Banks’ pack behaviour could drive housing lower: RBA

Reserve Bank of Australia deputy governor Guy Debelle has warned that the Australian banking industry's habit of acting as a pack could exacerbate the housing slowdown.

In a speech to mark 10 years since the begining of the global financial crisis, Dr Debelle said there were a number of unresolved questions from the events of the past decade as well as lessons learned.

Reserve Bank deputy governor Guy DebelleCredit:Alex Ellinghausen / Fairfax Media

"That lesson is relevant to the situation today in Australia, where there is a risk that a reduced appetite to lend will overly curtail borrowing with consequent effects for the Australian economy," he said.

The recent housing market fall has been partly attributed to tougher prudential rules on the banks but also a pull back in credit appetite from lenders in response to the royal commission and other factors.

The most recent national accounts suggested consumers were lacking in the confidence to spend, producing a weaker than expected result and sparking speculation the Reserve Bank's next move on interest rates could be down rather than up.

Dr Debelle said it was important to note that monetary and fiscal policy had both assisted Australia in the GFC and there was scope for both to be deployed in the event of another crisis.

There is still scope for further reductions in the policy rate. It is the level of interest rates that matters and they can still move lower.

"Policy capacity matters, both monetary and fiscal. Fiscal space is really important. We still have that in Australia. It is less clear there is fiscal capacity in some other countries. Monetary capacity matters too," he said.

"The Reserve Bank has repeatedly said that our expectation is that the next move in monetary policy is more likely up than down, though it is some way off.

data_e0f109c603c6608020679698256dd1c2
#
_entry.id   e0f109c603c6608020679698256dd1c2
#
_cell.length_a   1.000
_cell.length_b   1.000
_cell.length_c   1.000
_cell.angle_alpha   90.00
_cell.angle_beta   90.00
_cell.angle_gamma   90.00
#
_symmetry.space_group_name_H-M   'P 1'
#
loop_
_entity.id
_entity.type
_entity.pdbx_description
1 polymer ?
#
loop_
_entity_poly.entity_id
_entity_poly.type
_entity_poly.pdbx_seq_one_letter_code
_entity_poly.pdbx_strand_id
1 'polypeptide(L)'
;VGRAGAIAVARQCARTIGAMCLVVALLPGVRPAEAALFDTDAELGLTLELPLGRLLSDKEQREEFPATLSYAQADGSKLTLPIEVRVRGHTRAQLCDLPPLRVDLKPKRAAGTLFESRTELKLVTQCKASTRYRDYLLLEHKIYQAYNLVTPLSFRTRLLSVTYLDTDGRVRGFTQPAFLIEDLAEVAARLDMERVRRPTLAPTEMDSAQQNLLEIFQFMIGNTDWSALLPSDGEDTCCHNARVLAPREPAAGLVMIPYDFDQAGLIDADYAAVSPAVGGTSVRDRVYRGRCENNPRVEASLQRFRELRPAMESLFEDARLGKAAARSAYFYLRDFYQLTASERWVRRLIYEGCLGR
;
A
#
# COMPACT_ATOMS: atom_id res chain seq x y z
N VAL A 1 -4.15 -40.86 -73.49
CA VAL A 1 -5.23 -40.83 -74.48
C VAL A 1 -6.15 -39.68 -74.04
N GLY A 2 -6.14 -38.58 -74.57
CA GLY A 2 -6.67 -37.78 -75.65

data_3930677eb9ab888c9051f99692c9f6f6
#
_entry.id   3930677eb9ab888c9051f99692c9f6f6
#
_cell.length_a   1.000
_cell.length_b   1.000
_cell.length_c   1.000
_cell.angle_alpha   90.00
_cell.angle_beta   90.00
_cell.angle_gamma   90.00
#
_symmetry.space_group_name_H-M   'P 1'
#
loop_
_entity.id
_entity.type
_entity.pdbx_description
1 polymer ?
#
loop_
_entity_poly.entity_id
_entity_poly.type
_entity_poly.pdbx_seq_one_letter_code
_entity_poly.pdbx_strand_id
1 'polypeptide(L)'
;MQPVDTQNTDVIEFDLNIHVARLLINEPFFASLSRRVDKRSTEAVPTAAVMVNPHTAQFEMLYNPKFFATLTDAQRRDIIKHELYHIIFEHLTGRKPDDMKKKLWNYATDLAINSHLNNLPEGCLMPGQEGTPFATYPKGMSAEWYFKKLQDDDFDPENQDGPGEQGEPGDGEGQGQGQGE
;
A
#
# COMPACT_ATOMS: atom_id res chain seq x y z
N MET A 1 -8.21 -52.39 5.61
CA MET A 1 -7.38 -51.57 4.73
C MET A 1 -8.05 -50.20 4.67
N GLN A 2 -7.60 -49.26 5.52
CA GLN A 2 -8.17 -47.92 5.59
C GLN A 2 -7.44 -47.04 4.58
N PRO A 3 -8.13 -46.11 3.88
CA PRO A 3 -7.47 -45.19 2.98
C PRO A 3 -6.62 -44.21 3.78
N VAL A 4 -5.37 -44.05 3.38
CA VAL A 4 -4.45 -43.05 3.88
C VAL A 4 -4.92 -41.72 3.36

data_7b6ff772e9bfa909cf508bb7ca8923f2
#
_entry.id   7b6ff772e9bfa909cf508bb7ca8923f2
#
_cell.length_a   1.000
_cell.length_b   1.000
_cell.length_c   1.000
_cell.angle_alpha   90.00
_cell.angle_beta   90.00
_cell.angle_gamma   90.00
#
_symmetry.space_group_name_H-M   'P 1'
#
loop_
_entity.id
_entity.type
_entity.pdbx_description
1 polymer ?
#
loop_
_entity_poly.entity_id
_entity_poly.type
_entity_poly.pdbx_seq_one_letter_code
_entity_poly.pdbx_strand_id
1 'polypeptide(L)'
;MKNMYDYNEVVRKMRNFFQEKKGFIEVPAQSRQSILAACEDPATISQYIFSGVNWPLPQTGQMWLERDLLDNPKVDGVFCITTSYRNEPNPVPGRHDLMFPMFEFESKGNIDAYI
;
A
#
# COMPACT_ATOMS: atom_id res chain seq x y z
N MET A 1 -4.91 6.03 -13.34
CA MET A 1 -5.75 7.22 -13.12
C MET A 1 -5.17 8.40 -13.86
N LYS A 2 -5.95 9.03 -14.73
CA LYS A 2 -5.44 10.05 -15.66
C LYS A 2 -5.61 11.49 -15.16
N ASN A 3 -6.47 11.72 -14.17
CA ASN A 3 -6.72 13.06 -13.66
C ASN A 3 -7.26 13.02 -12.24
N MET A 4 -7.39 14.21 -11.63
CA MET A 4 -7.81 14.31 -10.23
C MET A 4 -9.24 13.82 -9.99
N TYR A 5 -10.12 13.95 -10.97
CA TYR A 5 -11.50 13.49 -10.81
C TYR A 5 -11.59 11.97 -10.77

"But should that turn out not to be the case, there is still scope for further reductions in the policy rate. It is the level of interest rates that matters and they can still move lower."

Dr Debelle said his worst memory was from the early hours of October 11, 2008 when the bank's New York team said the market for American Treasury bonds "had effectively seized up".

"It is worth recounting this, just to recall how dislocative and disruptive these developments were," he said in the speech to the Australian Business Economists annual dinner in Sydney.

Dr Debelle said a mixture of well-delivered policy and good luck delivered Australia through the crisis better than other countries.

"Policy actions made an important contribution too. Monetary policy was eased rapidly. The Australian banking system was much less affected by the problems bedevilling banking systems in other countries (partly through good luck).

"Fiscal stimulus in Australia, in my view, was absolutely necessary and was a critical factor behind Australia’s good economic outcomes," he said.

"While one can argue about the exact nature of the implementation, the fact that it was designed to take effect quickly was vital in the circumstances."

Dr Debelle said one of the biggest unanswered questions from the GFC was what level of leverage is "dangerously excessive for governments, households, banks and corporates".

"While acknowledging that household debt is higher in Australia than many other countries, there is little to form a strong conclusion about how much is too much," he said.

"How much debt is enough and how to best manage the risks are two of the large questions remaining unanswered, 10 years after the GFC. Leverage can turn a manageable macroeconomic event into a very hard to manage crisis."

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